US-1243839 205 - ая открытка

Country: USA

Distance: 9,319 km

Travel time:  14 days

On postcard: Venice, Los Angeles

Venice (often referred to as Venice Beach) is a beachfront district on the Westside of Los Angeles, California, United States. It is known for its canals, beaches and circus-like Ocean Front Walk, a two-and-a-half mile pedestrian-only promenade that features performers, fortune-tellers, artists, and vendors. Throughout the summer months, "the boardwalk" (as it is commonly known, despite that it contains no boards) is actively entertaining, and this tradition continues on weekends in the winter. It is an important tourist attraction in Southern California, and has retained its popularity in part because it is an attractive location for walking and bicycling. It was home to some of Los Angeles' early beat poets and artists and has served as an important cultural center of the city.

Venice is bordered by the Pacific Ocean on the southwest, by the unincorporated Marina del Rey on the southeast, by Culver City on the east, by the Los Angeles neighborhood of Mar Vista on the northeast, and by the city of Santa Monica on the north.


Venice of America was founded by tobacco millionaire Abbot Kinney in 1905 as a beach resort town, 14 miles (23 km) west of Los Angeles. He and his partner Francis Ryan had bought two miles (3.24 km) of oceanfront property south of Santa Monica in 1891. They built a resort town on the north end of the property called Ocean Park, which was soon annexed to Santa Monica. After Ryan died, Kinney and his new partners continued building south of Navy Street in the unincorporated territory. After the partnership dissolved in 1904, Kinney built on the marshy land on the south end of the property, intending to create a seaside resort like its namesake in Italy.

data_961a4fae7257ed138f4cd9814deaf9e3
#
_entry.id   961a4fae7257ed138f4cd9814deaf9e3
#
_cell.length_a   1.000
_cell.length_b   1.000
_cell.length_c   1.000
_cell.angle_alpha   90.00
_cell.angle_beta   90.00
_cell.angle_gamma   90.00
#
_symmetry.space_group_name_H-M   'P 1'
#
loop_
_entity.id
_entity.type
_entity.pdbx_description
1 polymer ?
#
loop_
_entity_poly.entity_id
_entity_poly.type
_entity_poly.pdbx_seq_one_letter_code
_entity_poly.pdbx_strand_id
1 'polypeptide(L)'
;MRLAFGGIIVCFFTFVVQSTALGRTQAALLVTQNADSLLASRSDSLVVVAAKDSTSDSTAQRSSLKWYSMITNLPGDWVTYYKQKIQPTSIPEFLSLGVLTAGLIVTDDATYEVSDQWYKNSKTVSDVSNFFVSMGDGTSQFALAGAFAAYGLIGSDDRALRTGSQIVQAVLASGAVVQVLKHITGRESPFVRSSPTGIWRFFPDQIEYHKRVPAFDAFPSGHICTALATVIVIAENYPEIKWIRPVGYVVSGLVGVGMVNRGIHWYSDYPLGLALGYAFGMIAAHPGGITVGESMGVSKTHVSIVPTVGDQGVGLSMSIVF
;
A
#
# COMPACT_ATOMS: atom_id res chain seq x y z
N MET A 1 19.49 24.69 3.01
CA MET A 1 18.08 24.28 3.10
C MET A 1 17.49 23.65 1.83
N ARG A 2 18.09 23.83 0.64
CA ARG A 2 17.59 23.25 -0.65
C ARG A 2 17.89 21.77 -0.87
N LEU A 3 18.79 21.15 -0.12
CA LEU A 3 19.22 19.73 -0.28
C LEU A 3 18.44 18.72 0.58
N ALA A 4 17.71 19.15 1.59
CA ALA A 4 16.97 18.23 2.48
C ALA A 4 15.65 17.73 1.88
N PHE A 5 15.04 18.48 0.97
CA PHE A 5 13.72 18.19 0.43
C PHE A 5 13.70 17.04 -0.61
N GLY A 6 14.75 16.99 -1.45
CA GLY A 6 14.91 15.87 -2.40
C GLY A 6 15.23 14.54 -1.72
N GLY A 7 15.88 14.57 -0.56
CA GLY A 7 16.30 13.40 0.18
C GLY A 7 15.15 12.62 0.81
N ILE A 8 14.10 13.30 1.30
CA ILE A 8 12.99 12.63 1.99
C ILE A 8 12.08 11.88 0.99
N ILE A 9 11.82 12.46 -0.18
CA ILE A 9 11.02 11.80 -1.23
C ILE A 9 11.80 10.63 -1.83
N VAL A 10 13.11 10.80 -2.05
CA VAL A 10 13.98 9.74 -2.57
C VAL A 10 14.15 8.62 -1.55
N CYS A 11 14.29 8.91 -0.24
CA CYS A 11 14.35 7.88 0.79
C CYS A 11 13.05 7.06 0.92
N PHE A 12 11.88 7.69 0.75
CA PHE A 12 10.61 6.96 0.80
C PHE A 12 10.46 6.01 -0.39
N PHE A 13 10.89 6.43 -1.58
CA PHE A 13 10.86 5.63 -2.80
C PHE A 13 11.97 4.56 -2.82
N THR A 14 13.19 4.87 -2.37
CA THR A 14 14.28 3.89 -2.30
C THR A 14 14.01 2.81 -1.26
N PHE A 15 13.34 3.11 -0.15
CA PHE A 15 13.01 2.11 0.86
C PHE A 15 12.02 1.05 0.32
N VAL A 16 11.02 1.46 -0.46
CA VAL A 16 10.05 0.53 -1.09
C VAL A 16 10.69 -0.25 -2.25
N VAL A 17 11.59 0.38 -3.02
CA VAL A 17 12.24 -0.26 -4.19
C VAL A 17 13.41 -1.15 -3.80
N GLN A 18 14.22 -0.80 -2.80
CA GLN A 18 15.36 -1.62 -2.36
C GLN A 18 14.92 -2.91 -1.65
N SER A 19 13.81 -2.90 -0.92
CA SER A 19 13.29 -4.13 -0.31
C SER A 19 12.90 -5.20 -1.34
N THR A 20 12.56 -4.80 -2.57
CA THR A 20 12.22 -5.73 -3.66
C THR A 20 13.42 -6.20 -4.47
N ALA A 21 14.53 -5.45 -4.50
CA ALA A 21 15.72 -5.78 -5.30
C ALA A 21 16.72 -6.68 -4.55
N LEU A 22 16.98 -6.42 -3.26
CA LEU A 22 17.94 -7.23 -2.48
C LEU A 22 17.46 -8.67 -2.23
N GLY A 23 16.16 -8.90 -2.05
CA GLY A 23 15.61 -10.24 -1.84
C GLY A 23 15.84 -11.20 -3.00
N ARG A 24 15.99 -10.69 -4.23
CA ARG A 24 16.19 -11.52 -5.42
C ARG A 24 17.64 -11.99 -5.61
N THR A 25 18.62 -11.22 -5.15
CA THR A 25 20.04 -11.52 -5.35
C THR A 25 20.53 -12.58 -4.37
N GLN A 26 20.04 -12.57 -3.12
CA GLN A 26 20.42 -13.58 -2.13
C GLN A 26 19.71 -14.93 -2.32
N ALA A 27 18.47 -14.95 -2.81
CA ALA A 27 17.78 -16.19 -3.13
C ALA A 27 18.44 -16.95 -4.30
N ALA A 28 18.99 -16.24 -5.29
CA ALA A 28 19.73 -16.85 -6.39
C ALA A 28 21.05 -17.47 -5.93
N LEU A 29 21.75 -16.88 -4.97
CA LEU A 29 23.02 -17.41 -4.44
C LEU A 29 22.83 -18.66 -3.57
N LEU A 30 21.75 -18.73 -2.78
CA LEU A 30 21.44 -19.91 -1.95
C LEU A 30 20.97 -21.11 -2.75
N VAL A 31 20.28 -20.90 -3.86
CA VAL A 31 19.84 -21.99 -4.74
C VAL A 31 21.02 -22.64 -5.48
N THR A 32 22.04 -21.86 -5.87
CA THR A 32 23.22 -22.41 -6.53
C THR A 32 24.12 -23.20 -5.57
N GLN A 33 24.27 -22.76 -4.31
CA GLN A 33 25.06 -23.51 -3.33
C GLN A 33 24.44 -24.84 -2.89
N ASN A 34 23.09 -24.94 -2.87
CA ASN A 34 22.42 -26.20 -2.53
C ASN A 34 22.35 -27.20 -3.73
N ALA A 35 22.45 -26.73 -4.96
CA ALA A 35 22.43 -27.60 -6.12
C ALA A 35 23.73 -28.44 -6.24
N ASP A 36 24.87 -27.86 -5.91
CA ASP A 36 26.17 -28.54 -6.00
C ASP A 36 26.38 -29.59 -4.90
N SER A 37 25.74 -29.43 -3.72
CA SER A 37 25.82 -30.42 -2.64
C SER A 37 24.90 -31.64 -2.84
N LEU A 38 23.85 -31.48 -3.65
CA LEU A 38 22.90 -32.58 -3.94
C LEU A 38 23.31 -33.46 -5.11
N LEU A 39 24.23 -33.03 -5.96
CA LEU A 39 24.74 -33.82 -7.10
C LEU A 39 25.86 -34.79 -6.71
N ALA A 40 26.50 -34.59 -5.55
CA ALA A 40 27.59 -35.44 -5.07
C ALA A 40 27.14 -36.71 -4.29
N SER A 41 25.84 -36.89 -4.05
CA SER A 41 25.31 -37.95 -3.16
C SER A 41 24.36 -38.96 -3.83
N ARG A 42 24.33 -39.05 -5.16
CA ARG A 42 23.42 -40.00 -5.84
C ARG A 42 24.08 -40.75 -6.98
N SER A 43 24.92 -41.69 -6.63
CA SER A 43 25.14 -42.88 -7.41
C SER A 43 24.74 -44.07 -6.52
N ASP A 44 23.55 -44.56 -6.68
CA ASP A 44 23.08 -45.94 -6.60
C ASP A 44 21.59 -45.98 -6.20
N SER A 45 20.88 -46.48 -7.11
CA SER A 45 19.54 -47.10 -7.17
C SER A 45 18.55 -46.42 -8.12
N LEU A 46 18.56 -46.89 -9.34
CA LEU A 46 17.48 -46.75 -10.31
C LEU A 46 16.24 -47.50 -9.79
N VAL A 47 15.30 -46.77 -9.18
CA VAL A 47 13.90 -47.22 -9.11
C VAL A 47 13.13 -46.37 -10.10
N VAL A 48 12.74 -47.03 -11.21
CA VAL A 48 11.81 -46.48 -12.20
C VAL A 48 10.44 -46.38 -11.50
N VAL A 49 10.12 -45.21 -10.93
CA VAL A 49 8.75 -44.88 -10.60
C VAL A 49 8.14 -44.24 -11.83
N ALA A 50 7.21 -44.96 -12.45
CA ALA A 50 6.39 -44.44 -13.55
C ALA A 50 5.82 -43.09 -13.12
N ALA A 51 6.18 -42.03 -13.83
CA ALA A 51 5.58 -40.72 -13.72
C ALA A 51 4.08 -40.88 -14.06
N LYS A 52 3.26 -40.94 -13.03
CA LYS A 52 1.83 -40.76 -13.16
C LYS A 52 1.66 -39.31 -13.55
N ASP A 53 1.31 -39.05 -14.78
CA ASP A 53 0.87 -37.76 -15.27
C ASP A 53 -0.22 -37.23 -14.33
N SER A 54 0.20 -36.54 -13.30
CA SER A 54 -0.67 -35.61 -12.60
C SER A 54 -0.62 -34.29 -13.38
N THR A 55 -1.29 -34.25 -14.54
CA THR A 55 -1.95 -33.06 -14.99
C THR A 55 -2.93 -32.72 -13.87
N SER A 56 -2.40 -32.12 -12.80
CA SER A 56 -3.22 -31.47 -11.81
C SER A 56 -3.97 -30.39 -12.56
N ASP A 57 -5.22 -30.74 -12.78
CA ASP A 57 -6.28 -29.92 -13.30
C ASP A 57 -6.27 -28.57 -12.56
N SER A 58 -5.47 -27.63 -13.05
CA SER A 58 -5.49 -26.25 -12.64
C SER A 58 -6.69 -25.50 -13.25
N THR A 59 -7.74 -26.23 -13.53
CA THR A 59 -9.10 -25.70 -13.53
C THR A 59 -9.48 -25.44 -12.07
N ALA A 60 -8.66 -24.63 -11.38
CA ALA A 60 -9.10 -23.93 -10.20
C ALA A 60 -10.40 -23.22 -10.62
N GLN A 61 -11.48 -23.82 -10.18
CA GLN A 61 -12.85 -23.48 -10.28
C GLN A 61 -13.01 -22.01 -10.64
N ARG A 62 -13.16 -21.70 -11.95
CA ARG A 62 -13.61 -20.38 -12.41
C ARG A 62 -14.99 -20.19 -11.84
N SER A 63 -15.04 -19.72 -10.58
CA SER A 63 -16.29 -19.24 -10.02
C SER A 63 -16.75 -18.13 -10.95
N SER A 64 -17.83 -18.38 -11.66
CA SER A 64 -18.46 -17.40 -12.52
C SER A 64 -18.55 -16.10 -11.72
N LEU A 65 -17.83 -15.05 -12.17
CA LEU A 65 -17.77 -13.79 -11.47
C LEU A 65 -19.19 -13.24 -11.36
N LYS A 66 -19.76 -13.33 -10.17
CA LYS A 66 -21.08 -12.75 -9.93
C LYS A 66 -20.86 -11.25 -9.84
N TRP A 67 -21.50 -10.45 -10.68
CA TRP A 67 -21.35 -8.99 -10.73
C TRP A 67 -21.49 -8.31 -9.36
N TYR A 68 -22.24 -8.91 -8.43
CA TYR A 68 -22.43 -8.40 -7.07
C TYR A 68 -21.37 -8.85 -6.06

When Venice of America opened on July 4, 1905, Kinney had dug several miles of canals to drain the marshes for his residential area, built a 1,200-foot (370 m)-long pleasure pier with an auditorium, ship restaurant, and dance hall, constructed a hot salt-water plunge, and built a block-long arcaded business street with Venetian architecture. Tourists, mostly arriving on the "Red Cars" of the Pacific Electric Railway from Los Angeles and Santa Monica, then rode Venice's miniature railroad and gondolas to tour the town. But the biggest attraction was Venice's mile-long gently sloping beach. Cottages and housekeeping tents were available for rent.